The administration told Catholic and Polish-American leaders yesterday that it is prepared to continue food and other humanitarian aid to the Polish people as long as it does not fall into "the wrong hands."

The statement from Secretary of State Alexander M. Haig Jr. to a delegation headed by Cardinal John Krol, archbishop of Philadelphia, followed a meeting of the National Security Council on U.S. and allied policies toward Poland and the Soviet Union.

Reports from the meeting with Krol and other sources indicated that the administration is seeking to make a sharp distinction in aid and attitude between the Polish people and the martial-law government that launched an extensive crackdown 10 days ago.

State Department sources said Haig was referring to the Polish martial-law regime when he spoke of keeping aid out of "the wrong hands."

Bishop Edwin B. Broderick, executive director of Catholic Relief Services, who reported the exchange, said he and Krol informed Haig that U.S. food is "really getting to the needy people" through the distribution channels of the Polish church. Broderick said Polish church sources have said they can handle "all the food we could send to them."

Krol, following the meeting with Reagan in which three other leaders of the Polish-American community took part, said, "I personally would be happy to see as much food, as much grain and as much help go as possible" through humanitarian channels.

He said humanitarian aid must continue so as "not to give the people of Poland who are the victims in this situation the impression that they are being abandoned and that the only people interested in helping them are those of the communist world."

There was no indication how much additional aid the government might be willing to provide for the Polish people through Catholic Relief and another humanitarian outlet, CARE.

Following the assurances in yesterday's meetings with Haig and a separate meeting with President Reagan at the White House, the humanitarian agencies are expected to go forward with distribution of $61 million in governmentally financed food assistance approved before imposition of martial law Dec. 12.

The administration, on the other hand, is believed ready to discontinue all U.S. assistance to the Polish government and is exploring similar action by U.S. allies. This is reported to be among proposals being discussed with European allies by a U.S. delegation headed by Assistant Secretary of State Lawrence S. Eagleburger.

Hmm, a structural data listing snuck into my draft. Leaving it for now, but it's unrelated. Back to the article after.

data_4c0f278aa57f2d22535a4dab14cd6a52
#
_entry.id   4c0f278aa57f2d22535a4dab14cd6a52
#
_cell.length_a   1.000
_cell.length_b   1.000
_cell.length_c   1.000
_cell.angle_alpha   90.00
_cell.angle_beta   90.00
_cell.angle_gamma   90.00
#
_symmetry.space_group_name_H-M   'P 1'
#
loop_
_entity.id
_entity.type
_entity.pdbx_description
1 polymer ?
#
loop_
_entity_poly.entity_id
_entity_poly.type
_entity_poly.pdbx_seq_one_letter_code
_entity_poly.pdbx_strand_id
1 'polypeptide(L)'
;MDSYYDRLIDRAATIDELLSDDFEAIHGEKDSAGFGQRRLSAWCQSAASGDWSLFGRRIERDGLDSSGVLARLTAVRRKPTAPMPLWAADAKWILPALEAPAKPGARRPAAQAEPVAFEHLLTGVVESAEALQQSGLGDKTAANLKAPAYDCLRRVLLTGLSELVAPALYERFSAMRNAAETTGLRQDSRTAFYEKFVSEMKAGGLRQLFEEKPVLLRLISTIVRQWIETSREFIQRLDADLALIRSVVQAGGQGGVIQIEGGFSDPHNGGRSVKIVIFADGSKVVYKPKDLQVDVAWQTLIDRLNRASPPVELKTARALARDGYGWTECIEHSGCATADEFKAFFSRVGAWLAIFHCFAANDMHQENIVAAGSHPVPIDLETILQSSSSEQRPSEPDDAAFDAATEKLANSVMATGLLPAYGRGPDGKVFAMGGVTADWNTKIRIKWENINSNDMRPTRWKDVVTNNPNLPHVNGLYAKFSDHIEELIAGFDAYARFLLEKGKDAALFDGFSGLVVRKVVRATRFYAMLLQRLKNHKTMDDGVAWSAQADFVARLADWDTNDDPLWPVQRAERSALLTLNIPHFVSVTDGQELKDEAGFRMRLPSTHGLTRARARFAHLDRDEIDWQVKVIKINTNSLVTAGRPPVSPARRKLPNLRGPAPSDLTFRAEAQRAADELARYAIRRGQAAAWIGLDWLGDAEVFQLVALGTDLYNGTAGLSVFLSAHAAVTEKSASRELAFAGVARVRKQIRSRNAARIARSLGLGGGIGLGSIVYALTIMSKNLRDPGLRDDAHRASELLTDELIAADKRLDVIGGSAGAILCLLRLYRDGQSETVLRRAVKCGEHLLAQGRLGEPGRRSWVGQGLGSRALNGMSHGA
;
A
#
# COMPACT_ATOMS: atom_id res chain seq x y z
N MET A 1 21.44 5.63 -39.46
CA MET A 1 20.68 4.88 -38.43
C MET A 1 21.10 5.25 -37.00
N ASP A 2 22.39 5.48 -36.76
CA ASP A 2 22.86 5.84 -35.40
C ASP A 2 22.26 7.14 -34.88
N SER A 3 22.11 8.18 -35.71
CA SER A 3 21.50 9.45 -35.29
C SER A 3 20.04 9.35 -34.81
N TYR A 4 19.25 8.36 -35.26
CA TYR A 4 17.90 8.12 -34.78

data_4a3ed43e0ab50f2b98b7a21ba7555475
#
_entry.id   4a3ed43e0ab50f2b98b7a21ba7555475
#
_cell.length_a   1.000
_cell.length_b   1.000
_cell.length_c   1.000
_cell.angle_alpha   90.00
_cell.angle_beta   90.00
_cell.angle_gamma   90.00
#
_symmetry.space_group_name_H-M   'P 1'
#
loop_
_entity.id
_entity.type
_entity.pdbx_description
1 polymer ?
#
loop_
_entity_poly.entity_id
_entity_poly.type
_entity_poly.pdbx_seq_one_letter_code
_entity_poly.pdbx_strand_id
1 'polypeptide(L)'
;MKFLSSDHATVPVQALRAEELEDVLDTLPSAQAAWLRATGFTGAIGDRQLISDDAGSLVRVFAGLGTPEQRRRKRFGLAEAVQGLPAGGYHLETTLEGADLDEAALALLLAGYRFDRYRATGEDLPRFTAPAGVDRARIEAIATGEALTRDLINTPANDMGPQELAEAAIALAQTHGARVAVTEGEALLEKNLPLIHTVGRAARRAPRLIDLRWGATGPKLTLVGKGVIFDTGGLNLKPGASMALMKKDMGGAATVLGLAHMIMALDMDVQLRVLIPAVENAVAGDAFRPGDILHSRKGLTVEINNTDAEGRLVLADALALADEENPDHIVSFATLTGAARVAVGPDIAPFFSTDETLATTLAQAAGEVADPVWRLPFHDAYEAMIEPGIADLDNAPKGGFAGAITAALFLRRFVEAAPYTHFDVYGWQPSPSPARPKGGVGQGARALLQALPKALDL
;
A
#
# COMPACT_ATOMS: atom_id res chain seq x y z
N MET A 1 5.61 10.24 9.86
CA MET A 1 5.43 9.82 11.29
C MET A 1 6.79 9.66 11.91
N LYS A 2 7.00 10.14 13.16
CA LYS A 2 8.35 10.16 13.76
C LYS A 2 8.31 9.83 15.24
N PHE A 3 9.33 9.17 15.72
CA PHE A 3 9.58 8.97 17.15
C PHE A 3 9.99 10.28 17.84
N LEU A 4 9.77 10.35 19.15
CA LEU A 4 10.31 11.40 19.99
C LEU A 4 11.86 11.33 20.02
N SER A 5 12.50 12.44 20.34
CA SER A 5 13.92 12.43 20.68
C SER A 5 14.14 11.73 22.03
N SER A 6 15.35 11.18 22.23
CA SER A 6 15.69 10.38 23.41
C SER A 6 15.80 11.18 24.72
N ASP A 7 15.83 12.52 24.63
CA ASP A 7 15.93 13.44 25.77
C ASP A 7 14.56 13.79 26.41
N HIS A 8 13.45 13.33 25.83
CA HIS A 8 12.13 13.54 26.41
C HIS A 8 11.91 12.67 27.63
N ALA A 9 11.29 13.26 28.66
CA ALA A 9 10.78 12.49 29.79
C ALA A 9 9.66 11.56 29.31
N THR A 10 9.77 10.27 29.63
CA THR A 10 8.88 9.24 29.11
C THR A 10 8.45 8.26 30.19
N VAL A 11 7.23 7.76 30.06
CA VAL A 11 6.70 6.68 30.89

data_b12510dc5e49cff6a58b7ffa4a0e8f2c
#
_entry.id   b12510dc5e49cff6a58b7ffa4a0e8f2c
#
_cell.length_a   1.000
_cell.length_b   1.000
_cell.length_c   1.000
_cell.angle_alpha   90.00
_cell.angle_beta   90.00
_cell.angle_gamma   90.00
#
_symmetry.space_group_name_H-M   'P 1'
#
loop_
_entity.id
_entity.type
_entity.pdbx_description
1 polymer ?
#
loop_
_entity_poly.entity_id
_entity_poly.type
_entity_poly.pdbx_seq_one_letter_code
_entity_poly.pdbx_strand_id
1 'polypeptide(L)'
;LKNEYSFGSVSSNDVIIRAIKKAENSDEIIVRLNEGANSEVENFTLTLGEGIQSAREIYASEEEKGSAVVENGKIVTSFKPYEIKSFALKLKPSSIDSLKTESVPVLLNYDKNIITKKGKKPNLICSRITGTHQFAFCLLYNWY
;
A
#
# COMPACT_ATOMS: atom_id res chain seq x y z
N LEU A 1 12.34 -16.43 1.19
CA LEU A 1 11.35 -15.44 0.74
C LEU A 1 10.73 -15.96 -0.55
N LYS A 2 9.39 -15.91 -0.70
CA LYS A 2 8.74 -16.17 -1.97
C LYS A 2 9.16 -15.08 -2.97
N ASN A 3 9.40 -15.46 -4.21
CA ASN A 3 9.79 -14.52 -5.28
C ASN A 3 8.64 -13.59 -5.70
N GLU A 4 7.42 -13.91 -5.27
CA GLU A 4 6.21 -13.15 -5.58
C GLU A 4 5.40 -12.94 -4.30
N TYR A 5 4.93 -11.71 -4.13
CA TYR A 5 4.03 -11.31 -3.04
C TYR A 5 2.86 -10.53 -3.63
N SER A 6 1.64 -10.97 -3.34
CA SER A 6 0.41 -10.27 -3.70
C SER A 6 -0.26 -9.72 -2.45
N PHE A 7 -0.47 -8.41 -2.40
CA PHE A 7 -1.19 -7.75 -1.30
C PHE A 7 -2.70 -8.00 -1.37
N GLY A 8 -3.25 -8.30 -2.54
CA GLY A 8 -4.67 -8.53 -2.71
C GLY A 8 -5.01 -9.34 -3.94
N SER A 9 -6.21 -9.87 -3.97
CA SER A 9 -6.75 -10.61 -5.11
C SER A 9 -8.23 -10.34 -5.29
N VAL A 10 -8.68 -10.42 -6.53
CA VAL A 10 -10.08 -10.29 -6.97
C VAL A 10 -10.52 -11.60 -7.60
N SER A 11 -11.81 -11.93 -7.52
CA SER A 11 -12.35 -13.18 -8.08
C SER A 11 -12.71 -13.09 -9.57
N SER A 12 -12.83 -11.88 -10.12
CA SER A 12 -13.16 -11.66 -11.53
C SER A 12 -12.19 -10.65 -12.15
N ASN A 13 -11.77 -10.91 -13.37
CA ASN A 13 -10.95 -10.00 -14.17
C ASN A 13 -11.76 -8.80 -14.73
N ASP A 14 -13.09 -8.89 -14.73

A presidential decision on sanctions is expected shortly in light of reports from Eagleburger and diplomatic contacts with other friendly governments. Cooperation of other governments is considered crucial to the success of any economic and political sanctions that might be applied from here.

A major question is to what extent sanctions could be applied to the Soviet Union because of the Polish situation in the absence of open Soviet military intervention.

In remarks during a ceremony to light the State Department Christmas tree yesterday, Haig alluded to a Soviet role, saying the Polish people "continue to be brutalized by militant suppression from within, encouraged from without."

In New York, the International Longshoreman's Association announced it will boycott all ships carrying goods to or from Poland until the military crackdown there ends.

ILA President Thomas W. Gleason Sr. said the only exception would be for recognized charities that wish to send emergency medical or food supplies.

Reagan, speaking to reporters just before the start of his meeting with Krol, praised Polish Ambassador Romuald Spasowski, who was granted political asylum in this country by presidential order Sunday.

"I admire his courage and his declaration of principle. He pointed up the seriousness of the situation. We're all grateful to him for it," the president said.

Reagan and Spasowski are scheduled to meet at the White House today.

Asked how long the military crackdown would continue, Reagan replied, "You have me in a rather difficult spot with regard to that. We're holding meetings right now with regard to the situation. We don't want it to go on long. We're going to do everything we can to see that it doesn't."